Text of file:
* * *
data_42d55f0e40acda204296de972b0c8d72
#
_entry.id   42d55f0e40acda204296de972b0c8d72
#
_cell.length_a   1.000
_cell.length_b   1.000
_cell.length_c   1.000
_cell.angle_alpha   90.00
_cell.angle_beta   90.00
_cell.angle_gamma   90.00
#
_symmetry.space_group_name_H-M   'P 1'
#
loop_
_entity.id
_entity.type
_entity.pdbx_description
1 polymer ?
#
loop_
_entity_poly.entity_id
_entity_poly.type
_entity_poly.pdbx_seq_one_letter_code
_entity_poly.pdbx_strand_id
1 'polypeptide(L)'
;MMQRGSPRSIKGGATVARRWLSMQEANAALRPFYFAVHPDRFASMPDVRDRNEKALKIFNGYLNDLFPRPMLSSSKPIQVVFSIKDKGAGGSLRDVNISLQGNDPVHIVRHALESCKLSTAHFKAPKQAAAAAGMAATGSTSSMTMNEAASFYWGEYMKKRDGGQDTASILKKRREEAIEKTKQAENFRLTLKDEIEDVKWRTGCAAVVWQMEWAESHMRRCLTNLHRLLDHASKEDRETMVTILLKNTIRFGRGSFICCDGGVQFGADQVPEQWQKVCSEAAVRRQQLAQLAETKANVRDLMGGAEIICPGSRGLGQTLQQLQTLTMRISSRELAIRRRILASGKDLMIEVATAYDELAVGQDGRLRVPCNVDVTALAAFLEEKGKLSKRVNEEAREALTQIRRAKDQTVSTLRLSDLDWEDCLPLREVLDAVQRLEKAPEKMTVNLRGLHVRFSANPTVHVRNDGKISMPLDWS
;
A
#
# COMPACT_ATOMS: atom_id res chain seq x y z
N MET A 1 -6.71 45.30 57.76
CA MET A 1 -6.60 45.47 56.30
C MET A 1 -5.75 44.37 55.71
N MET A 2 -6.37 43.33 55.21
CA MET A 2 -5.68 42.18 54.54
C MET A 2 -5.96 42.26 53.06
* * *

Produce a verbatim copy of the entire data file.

data_42d55f0e40acda204296de972b0c8d72
#
_entry.id   42d55f0e40acda204296de972b0c8d72
#
_cell.length_a   1.000
_cell.length_b   1.000
_cell.length_c   1.000
_cell.angle_alpha   90.00
_cell.angle_beta   90.00
_cell.angle_gamma   90.00
#
_symmetry.space_group_name_H-M   'P 1'
#
loop_
_entity.id
_entity.type
_entity.pdbx_description
1 polymer ?
#
loop_
_entity_poly.entity_id
_entity_poly.type
_entity_poly.pdbx_seq_one_letter_code
_entity_poly.pdbx_strand_id
1 'polypeptide(L)'
;MMQRGSPRSIKGGATVARRWLSMQEANAALRPFYFAVHPDRFASMPDVRDRNEKALKIFNGYLNDLFPRPMLSSSKPIQVVFSIKDKGAGGSLRDVNISLQGNDPVHIVRHALESCKLSTAHFKAPKQAAAAAGMAATGSTSSMTMNEAASFYWGEYMKKRDGGQDTASILKKRREEAIEKTKQAENFRLTLKDEIEDVKWRTGCAAVVWQMEWAESHMRRCLTNLHRLLDHASKEDRETMVTILLKNTIRFGRGSFICCDGGVQFGADQVPEQWQKVCSEAAVRRQQLAQLAETKANVRDLMGGAEIICPGSRGLGQTLQQLQTLTMRISSRELAIRRRILASGKDLMIEVATAYDELAVGQDGRLRVPCNVDVTALAAFLEEKGKLSKRVNEEAREALTQIRRAKDQTVSTLRLSDLDWEDCLPLREVLDAVQRLEKAPEKMTVNLRGLHVRFSANPTVHVRNDGKISMPLDWS
;
A
#
# COMPACT_ATOMS: atom_id res chain seq x y z
N MET A 1 -6.71 45.30 57.76
CA MET A 1 -6.60 45.47 56.30
C MET A 1 -5.75 44.37 55.71
N MET A 2 -6.37 43.33 55.21
CA MET A 2 -5.68 42.18 54.54
C MET A 2 -5.96 42.26 53.06